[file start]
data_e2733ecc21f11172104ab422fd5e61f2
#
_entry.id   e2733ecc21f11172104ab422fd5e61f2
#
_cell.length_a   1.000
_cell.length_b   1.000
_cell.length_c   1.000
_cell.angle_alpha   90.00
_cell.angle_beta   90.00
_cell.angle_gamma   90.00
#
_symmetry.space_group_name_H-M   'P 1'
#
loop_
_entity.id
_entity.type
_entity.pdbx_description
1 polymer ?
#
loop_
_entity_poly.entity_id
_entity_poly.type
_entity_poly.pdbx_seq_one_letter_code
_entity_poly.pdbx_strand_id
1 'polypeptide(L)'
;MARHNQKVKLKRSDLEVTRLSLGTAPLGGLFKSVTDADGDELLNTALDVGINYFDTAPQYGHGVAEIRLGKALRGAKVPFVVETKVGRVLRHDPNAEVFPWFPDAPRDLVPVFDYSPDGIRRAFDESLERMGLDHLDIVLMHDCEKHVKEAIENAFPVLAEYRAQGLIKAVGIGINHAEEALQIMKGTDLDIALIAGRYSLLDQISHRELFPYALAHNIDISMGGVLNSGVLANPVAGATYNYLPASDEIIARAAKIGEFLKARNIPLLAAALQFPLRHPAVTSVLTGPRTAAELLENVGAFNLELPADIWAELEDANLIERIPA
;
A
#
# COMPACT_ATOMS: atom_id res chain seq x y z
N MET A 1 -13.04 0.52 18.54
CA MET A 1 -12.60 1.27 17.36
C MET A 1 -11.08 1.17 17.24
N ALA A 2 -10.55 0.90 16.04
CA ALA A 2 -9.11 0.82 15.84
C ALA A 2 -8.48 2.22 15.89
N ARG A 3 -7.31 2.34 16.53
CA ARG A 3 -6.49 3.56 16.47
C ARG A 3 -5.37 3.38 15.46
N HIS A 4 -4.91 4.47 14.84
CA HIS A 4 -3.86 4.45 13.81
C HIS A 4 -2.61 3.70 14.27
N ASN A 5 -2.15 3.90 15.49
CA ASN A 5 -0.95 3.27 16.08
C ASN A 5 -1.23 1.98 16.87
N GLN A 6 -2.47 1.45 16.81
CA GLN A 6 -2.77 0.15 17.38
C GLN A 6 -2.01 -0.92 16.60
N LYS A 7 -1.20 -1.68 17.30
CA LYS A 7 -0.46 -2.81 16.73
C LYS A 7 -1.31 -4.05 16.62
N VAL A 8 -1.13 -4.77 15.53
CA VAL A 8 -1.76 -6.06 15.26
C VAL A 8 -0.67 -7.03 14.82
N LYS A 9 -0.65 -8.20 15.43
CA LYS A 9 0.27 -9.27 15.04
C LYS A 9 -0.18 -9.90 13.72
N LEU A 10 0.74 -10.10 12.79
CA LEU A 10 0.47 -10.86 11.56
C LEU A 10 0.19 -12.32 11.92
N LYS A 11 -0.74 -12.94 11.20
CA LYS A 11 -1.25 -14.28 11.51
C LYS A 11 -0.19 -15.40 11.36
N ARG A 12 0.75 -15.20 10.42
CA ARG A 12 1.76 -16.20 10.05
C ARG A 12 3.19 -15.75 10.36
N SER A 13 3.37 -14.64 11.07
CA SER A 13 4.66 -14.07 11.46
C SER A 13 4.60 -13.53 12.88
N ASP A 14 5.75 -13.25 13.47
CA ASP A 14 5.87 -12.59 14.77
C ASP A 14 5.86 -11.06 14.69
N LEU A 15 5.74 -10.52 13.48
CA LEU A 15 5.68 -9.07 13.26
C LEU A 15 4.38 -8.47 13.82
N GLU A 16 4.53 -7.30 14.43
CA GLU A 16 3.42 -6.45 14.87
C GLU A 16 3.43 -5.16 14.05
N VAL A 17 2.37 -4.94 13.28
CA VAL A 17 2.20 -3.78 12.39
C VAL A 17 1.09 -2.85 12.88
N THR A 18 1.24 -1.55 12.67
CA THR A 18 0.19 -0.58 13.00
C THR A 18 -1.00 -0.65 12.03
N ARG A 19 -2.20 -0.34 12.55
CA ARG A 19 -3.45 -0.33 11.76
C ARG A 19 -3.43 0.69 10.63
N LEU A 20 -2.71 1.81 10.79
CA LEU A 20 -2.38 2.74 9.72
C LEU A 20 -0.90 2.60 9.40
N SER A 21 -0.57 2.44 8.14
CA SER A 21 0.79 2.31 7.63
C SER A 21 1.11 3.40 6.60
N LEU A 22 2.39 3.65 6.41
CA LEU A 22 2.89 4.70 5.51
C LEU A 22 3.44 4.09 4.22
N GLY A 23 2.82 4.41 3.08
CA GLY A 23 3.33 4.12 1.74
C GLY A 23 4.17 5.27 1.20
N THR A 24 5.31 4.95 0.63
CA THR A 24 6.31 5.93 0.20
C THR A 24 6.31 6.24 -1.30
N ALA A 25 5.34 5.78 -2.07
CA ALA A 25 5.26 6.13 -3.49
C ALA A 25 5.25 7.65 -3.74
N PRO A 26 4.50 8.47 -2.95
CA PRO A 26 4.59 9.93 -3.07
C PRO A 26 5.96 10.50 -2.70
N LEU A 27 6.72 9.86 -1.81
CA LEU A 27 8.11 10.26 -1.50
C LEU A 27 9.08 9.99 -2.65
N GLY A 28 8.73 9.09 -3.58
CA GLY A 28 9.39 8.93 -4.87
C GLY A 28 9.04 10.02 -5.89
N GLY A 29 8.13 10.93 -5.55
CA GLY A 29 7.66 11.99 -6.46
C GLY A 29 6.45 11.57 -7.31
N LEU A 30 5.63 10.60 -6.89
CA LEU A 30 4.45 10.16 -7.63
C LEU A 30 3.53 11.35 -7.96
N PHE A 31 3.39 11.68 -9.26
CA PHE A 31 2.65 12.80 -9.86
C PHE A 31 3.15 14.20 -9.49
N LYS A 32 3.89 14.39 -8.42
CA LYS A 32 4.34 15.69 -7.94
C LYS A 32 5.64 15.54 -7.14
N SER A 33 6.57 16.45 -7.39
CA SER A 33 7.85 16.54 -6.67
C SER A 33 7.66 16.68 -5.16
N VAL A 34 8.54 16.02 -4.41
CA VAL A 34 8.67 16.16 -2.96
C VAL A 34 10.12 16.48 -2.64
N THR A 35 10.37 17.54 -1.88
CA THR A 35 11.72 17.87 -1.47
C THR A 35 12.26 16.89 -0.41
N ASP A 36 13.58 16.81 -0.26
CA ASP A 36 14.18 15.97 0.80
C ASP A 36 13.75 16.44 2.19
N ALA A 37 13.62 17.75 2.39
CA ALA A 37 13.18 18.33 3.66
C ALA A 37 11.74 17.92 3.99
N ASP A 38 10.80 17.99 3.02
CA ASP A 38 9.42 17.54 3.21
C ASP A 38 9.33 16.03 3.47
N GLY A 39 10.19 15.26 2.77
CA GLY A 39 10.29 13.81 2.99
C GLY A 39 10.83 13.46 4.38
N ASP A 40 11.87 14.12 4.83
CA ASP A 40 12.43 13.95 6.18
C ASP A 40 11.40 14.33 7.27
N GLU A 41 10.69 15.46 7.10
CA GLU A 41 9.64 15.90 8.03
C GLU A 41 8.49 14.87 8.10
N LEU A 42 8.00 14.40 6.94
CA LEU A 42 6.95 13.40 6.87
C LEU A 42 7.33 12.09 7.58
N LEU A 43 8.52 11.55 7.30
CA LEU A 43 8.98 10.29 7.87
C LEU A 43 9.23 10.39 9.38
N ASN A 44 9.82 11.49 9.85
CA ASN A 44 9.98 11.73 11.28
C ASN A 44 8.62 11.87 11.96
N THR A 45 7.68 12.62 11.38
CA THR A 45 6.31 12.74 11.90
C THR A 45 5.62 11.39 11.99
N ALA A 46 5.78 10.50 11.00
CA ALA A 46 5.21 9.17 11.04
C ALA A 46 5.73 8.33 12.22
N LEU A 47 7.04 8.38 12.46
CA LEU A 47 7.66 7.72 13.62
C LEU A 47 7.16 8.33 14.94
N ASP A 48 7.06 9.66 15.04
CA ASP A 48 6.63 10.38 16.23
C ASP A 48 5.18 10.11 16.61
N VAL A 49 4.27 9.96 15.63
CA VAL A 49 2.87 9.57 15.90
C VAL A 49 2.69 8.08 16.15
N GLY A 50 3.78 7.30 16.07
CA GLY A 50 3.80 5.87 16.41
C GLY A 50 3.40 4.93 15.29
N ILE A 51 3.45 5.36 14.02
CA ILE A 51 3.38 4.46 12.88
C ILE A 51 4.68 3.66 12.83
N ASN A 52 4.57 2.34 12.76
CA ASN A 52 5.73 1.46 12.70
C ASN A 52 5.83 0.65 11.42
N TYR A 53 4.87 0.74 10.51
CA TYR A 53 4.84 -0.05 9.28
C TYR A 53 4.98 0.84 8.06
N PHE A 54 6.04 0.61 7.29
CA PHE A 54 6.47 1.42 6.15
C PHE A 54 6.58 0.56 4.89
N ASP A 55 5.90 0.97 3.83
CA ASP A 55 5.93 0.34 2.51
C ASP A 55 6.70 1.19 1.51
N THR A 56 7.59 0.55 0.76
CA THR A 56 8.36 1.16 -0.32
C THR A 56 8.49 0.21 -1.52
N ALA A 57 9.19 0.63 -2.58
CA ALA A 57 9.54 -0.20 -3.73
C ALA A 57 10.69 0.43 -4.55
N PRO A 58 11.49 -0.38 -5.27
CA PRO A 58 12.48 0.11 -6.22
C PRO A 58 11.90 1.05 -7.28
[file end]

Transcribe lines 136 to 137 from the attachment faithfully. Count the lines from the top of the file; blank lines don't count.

N ASP A 36 13.58 16.81 -0.26
CA ASP A 36 14.18 15.97 0.80